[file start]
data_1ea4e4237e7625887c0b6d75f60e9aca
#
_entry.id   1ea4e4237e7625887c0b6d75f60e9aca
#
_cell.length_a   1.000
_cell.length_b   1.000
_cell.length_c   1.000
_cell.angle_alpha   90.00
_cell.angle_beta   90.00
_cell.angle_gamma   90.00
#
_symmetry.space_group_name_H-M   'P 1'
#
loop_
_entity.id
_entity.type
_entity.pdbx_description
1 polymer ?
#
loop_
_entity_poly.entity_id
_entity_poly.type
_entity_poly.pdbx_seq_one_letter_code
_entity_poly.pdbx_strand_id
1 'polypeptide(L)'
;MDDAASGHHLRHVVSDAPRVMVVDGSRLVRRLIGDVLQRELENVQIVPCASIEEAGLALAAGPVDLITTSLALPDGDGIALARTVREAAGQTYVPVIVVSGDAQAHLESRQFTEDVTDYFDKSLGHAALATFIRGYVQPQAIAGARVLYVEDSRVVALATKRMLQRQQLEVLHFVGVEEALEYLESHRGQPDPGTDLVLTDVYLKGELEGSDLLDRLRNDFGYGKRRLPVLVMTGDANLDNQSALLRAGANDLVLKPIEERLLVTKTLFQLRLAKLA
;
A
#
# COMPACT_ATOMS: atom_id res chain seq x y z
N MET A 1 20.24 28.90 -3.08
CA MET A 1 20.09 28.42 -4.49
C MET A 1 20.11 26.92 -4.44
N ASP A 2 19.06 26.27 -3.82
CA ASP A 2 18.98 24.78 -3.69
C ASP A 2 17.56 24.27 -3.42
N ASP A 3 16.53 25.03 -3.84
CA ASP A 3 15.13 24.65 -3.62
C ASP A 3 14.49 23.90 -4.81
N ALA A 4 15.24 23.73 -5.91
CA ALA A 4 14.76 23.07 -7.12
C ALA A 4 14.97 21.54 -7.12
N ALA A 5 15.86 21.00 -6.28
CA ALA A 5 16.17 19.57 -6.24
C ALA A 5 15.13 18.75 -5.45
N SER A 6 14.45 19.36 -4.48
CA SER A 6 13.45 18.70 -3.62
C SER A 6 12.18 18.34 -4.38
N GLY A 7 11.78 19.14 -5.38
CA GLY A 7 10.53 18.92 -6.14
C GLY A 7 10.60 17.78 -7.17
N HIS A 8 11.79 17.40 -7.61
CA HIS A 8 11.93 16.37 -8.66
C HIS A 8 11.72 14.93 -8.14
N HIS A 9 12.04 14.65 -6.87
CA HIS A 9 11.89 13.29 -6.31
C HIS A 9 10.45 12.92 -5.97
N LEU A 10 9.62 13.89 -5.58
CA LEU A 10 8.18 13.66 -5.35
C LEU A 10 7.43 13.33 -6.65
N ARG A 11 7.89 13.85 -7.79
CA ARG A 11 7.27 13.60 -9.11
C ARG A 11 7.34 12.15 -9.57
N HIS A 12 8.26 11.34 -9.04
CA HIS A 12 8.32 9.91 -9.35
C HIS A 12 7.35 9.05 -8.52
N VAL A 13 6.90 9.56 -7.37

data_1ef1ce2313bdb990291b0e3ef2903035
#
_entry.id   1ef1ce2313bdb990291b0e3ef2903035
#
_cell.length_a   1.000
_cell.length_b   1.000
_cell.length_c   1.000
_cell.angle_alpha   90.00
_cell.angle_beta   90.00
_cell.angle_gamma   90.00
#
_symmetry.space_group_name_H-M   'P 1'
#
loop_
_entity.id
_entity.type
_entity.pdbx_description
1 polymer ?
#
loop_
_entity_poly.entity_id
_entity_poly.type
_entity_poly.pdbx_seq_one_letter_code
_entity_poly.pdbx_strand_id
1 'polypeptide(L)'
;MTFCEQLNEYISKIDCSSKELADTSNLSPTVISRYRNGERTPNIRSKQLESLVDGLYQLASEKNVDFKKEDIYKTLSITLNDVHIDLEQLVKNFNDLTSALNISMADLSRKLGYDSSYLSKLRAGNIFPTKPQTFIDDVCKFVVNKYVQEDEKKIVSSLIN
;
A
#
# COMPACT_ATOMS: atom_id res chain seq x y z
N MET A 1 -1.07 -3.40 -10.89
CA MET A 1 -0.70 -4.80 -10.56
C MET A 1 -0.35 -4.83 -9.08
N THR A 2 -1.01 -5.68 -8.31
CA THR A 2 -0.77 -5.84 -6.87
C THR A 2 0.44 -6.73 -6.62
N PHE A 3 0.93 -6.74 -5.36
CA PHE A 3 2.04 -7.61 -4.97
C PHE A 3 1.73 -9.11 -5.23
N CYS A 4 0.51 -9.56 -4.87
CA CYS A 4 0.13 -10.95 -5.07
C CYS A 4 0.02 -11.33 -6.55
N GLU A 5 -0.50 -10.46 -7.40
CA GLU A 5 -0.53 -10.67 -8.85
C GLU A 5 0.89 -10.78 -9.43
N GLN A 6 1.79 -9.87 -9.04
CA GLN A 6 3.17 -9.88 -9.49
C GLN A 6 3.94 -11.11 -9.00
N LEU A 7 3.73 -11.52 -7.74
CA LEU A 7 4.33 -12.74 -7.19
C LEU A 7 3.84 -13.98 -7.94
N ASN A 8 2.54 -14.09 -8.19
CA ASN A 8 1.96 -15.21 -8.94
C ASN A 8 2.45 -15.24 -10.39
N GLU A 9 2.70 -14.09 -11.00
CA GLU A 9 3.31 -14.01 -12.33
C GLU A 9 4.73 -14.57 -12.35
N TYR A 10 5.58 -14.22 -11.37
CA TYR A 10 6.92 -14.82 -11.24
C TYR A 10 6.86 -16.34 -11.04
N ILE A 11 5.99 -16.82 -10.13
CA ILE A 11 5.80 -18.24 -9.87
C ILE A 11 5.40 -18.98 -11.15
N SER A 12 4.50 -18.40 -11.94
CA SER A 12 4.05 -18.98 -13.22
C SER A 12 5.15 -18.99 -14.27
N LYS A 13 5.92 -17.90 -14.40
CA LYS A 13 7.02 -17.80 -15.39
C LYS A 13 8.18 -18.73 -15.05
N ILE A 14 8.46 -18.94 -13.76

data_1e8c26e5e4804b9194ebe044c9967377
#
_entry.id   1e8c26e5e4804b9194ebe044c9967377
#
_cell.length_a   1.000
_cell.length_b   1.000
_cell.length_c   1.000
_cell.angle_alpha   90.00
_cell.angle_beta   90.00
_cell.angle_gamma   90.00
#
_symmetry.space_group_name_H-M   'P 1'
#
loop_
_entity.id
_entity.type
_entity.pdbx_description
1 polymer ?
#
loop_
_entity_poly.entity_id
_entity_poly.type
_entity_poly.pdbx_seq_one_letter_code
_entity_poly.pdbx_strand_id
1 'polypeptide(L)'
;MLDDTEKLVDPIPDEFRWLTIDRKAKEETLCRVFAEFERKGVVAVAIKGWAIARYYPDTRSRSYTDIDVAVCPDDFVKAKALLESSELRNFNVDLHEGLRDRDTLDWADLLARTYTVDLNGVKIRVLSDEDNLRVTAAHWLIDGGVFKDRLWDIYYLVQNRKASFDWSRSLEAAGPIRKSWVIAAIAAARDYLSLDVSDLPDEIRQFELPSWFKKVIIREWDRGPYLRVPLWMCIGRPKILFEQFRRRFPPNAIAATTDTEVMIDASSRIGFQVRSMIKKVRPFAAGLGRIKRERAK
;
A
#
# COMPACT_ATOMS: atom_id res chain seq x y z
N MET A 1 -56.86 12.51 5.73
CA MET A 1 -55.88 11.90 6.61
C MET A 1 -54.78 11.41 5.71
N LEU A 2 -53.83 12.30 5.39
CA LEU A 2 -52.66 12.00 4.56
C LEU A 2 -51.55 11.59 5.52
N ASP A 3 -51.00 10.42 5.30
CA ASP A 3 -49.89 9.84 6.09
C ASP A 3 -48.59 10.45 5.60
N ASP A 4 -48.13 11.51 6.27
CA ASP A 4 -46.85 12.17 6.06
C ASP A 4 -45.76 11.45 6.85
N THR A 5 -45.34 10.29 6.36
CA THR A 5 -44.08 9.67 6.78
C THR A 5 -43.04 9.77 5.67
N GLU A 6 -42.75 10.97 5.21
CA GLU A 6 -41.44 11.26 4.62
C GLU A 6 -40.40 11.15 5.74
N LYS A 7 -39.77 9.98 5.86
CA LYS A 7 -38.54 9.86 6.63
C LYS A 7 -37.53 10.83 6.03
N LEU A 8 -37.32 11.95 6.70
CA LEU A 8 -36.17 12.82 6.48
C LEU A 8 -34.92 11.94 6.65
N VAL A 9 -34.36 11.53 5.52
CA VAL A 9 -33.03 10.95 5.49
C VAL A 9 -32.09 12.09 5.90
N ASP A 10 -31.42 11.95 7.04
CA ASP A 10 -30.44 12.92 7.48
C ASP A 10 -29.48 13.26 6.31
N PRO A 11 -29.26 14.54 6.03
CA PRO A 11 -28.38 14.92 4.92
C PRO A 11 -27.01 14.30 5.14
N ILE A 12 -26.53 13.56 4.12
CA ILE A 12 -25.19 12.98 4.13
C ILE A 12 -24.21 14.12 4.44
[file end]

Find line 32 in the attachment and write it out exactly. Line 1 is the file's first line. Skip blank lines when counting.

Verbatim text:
CA MET A 1 20.09 28.42 -4.49